While we can’t predict the next public-relations crisis in animal agriculture, we can learn from past experiences and perhaps stamp out the spark before it becomes a firestorm. At last week’s Cattle Feeders Business Summit hosted by Merck Animal Health in Denver, several speakers outlined efforts to avert or manage these issues, with several saying the industry is better prepared than ever to do so.
The case of lean, finely textured beef (LFTB) serves as a classic example of an issue that quickly spun out of control, and as an opportunity to learn how to prevent similar crises in the future. Danette Amstein, co-founder of Midan Marketing in Statesville, North Carolina, described her company’s research into the LFTB issue during the fall of 2012, several months after the media storm subsided.
Midan Marketing surveyed a national sample of meat eaters regarding their perceptions of LFTB and tested communications strategies and messages on a smaller sample of consumers. Not surprisingly, the survey showed a high level of awareness of the issue, but also significant misperceptions.
Among the respondents, 28 percent had heard of LFTB, while 81 percent had heard of “pink slime.” That result leads to one of Amstein’s first recommendations to the industry, which is to use caution and common sense in the terminology we use, even when communicating within the industry. The “pink slime” term reportedly originated with USDA scientists, but once it escaped into conventional and social media, the damage was done.
When researchers asked consumers to define LFTB, 29 percent described the product as processed scraps or parts, 18 percent said it is filler and 14 percent said they didn’t know. Interestingly, none of them defined it as beef.
Of the respondents, 68 percent said they were concerned about the product and 36 percent were very concerned. As for specific concerns, 18 percent believed LFTB would affect their health, 12 percent said it is not real meat, 9 percent said the name sounds bad and another 9 percent said they felt deceived by the product.
As for the issue of the ammonium hydroxide used to control pathogens during LFTB production, only 7 percent of respondents brought it up unaided, but after some explanation of the process, 27 percent said it was their top concern.
Actual changes in behavior were mixed, with 38 percent of respondents saying they did nothing out of the ordinary in response to LFTB coverage, while 33 percent checked if their store used it and 34 percent looked up information on LFTB. Fourteen percent moved to natural or organic ground beef, 8 percent switched stores and 8 percent stopped purchasing ground beef.
Presented with a set of true or false statements about LFTB, consumers showed a high level of awareness but also a high frequency of misconceptions. Forty two percent, for example, believed LFTB is not beef and 55 percent believed the product is not safe.
In another phase of the study, researchers provided consumers with an objective, factual statement describing how LFTB is produced. The statement described how the process separates lean beef from fat in trimmings from steaks and roasts, and how utilization of the lean beef from trimmings reduces waste and resource use in beef production while keeping beef accessible and affordable for consumers. The statement also described how a small amount of ammonium hydroxide is used to prevent bacterial contamination during the production process, and how the treatment is FDA-approved, safe, used in other foods and that ammonia occurs naturally in proteins.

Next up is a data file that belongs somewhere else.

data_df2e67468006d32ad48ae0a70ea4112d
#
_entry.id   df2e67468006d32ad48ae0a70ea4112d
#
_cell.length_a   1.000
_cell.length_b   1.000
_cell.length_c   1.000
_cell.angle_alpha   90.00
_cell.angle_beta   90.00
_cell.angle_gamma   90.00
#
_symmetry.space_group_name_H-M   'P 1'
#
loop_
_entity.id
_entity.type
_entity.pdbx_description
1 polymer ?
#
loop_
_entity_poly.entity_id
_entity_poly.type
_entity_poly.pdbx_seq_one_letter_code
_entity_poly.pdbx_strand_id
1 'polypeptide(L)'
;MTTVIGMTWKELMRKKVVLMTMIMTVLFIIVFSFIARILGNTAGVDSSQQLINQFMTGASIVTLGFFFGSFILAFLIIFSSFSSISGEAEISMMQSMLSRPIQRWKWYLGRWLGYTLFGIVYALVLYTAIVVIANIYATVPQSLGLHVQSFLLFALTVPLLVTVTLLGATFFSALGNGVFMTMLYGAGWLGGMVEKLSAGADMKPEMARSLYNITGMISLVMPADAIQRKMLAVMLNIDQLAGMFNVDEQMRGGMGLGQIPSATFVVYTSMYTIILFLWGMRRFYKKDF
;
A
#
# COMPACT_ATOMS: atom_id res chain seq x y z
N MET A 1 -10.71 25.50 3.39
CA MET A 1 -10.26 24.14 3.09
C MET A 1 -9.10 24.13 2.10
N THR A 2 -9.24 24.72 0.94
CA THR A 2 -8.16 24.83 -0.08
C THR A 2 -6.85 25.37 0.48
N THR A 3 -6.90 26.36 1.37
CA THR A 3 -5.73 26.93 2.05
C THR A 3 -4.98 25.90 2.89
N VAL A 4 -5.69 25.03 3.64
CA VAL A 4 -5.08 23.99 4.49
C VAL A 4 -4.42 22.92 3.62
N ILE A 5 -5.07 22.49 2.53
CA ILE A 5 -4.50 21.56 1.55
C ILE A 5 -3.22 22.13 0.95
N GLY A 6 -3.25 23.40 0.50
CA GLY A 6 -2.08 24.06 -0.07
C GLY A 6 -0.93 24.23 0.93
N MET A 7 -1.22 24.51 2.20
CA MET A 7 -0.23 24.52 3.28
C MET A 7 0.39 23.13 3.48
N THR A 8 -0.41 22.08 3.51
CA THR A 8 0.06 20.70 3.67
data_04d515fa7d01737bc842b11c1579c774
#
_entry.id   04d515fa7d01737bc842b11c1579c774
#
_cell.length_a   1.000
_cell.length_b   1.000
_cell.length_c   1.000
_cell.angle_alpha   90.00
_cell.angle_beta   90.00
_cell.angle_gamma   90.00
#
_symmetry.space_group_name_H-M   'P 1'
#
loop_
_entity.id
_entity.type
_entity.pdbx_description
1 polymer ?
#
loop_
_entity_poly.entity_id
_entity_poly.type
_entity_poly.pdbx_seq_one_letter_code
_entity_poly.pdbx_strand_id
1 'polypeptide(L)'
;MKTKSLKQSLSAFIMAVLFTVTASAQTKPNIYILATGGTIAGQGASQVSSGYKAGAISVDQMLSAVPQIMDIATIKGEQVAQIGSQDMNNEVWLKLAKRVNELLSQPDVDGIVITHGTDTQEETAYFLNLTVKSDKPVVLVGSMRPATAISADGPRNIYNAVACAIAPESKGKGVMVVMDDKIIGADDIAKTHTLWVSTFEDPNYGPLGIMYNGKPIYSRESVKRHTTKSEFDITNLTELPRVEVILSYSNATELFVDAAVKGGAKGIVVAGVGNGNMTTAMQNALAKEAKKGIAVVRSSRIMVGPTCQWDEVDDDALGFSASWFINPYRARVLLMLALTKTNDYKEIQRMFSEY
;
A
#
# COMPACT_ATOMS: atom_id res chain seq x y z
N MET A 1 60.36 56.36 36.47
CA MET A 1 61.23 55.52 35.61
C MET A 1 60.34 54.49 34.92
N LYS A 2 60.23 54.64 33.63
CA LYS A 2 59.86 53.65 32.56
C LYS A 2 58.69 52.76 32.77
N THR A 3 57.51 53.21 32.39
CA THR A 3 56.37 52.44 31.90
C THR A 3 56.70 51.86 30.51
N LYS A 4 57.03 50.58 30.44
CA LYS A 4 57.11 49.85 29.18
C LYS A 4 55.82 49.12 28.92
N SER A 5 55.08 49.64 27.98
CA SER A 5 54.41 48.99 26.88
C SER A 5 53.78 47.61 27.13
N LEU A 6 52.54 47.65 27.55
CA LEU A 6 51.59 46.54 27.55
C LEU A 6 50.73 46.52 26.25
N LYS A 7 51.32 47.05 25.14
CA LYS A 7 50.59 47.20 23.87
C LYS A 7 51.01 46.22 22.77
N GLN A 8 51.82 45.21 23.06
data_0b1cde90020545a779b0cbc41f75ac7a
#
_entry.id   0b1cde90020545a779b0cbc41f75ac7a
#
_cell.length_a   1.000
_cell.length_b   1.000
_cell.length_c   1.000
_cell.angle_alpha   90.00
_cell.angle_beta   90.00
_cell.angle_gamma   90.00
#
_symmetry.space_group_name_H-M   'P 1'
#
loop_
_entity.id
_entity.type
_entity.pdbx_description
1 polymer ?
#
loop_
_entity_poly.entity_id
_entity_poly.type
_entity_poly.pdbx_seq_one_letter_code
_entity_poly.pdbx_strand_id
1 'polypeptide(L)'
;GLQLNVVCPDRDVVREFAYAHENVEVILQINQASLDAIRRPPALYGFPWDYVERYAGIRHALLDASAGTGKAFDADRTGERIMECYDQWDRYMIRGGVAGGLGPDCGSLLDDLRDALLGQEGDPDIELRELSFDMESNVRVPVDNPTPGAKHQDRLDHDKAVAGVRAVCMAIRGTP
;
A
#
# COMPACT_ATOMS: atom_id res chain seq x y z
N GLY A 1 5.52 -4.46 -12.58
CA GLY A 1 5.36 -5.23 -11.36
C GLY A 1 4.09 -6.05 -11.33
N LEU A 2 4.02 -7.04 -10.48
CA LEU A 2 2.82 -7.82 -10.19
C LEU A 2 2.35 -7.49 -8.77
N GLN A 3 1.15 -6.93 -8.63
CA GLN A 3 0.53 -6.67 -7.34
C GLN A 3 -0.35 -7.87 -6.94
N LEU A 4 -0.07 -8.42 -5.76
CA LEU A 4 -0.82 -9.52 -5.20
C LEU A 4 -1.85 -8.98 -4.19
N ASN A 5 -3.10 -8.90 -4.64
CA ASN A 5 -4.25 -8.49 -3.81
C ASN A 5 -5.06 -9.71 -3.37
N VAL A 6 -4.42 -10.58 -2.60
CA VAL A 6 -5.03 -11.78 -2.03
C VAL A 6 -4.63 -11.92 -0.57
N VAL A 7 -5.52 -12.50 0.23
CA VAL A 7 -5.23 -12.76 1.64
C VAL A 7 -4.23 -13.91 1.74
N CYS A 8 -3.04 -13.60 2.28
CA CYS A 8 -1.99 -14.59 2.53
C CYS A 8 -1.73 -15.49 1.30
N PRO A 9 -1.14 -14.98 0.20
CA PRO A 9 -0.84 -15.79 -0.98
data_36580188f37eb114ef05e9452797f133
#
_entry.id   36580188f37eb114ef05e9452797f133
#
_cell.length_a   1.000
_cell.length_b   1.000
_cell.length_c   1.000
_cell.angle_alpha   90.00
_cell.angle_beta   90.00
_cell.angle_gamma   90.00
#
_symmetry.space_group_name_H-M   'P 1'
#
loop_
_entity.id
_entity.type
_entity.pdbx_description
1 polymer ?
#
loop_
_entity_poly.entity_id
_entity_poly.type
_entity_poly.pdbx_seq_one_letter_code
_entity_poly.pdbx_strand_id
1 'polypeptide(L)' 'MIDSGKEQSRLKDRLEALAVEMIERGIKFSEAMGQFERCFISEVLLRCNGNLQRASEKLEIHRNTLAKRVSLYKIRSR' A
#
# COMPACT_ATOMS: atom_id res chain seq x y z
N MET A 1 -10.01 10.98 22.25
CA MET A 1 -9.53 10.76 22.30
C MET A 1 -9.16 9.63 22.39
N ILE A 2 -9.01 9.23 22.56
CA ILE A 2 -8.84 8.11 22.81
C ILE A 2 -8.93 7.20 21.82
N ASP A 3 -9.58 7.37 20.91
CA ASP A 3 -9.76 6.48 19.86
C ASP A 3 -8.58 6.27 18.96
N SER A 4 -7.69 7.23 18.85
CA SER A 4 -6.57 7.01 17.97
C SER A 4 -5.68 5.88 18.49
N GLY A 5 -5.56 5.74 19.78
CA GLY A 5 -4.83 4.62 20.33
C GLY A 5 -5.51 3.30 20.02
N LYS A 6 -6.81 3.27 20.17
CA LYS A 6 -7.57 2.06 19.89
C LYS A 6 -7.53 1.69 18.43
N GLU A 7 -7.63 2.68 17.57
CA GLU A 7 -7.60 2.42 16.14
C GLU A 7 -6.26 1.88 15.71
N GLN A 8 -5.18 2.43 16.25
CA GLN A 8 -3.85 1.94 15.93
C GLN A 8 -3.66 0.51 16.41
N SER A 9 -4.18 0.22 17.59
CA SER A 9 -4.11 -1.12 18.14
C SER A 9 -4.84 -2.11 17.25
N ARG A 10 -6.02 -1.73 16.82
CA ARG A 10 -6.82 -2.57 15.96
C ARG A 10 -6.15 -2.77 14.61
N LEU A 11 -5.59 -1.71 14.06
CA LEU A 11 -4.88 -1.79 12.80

The researchers found that while all the information in the statement was factual, some messages resonated better than others with consumers. For example, 47 percent of respondents did not believe information regarding the LFTB production process and how it reduces number of cattle needed to meet beef demand. Fifty two percent did not believe LFTB helps reduce resource use and improves access to lean, affordable beef.
However, 57 percent believed information showing LFTB is 100 percent beef made with trimmings from steaks and roasts, and said the information helped ease their concerns. Fifty six percent responded favorably to messages describing how ammonia prevents contamination with bacteria and occurs naturally in other protein foods, while 69 percent indicated information about FDA approval of the process did not ease their concerns.
Overall 52 percent indicated their concern level dropped after reading the information about LFTB, while 41 percent said their concern level was unchanged and 7 percent became more concerned.
Amstein’s firm offers several recommendations based on their research. First they say, watch for and avoid using terminology such as “pink slime” that the public could perceive as negative. Watch for any indication an issue could become a public-image crisis and respond quickly and proactively with transparent, factual information. The LFTB issue, she says, first emerged on a TV cooking show in January 2012, but went largely unnoticed until April when national news organizations turned it into a major issue.
Finally, she encourages industry stakeholders to encourage dialog with consumers and engage their passion for livestock production in their messages. Passion, coupled with honesty and transparency, she says, resonates better with consumers than scientific, industry-driven messages.